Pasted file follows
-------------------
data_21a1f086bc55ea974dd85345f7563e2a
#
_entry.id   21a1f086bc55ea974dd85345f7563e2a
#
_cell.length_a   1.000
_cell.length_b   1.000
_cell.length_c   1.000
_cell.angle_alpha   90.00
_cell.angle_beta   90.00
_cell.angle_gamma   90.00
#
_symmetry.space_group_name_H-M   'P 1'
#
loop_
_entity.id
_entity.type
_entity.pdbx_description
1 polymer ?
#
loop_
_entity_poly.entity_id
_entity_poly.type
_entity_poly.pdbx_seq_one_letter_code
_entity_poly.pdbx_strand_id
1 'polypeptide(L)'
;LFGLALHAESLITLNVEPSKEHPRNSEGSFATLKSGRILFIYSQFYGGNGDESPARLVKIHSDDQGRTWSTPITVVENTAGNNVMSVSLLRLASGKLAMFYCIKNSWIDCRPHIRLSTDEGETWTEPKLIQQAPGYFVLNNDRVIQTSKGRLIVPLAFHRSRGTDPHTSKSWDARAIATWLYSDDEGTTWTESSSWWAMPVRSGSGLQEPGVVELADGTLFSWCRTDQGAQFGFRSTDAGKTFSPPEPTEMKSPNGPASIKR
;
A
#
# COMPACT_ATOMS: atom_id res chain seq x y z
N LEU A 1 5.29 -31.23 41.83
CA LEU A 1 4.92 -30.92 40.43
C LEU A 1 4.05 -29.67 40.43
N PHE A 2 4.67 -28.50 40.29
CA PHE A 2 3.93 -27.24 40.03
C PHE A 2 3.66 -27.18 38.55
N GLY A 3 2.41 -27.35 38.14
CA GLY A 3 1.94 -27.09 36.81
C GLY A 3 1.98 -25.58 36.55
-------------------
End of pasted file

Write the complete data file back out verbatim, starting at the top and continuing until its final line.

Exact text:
data_21a1f086bc55ea974dd85345f7563e2a
#
_entry.id   21a1f086bc55ea974dd85345f7563e2a
#
_cell.length_a   1.000
_cell.length_b   1.000
_cell.length_c   1.000
_cell.angle_alpha   90.00
_cell.angle_beta   90.00
_cell.angle_gamma   90.00
#
_symmetry.space_group_name_H-M   'P 1'
#
loop_
_entity.id
_entity.type
_entity.pdbx_description
1 polymer ?
#
loop_
_entity_poly.entity_id
_entity_poly.type
_entity_poly.pdbx_seq_one_letter_code
_entity_poly.pdbx_strand_id
1 'polypeptide(L)'
;LFGLALHAESLITLNVEPSKEHPRNSEGSFATLKSGRILFIYSQFYGGNGDESPARLVKIHSDDQGRTWSTPITVVENTAGNNVMSVSLLRLASGKLAMFYCIKNSWIDCRPHIRLSTDEGETWTEPKLIQQAPGYFVLNNDRVIQTSKGRLIVPLAFHRSRGTDPHTSKSWDARAIATWLYSDDEGTTWTESSSWWAMPVRSGSGLQEPGVVELADGTLFSWCRTDQGAQFGFRSTDAGKTFSPPEPTEMKSPNGPASIKR
;
A
#
# COMPACT_ATOMS: atom_id res chain seq x y z
N LEU A 1 5.29 -31.23 41.83
CA LEU A 1 4.92 -30.92 40.43
C LEU A 1 4.05 -29.67 40.43
N PHE A 2 4.67 -28.50 40.29
CA PHE A 2 3.93 -27.24 40.03
C PHE A 2 3.66 -27.18 38.55
N GLY A 3 2.41 -27.35 38.14
CA GLY A 3 1.94 -27.09 36.81
C GLY A 3 1.98 -25.58 36.55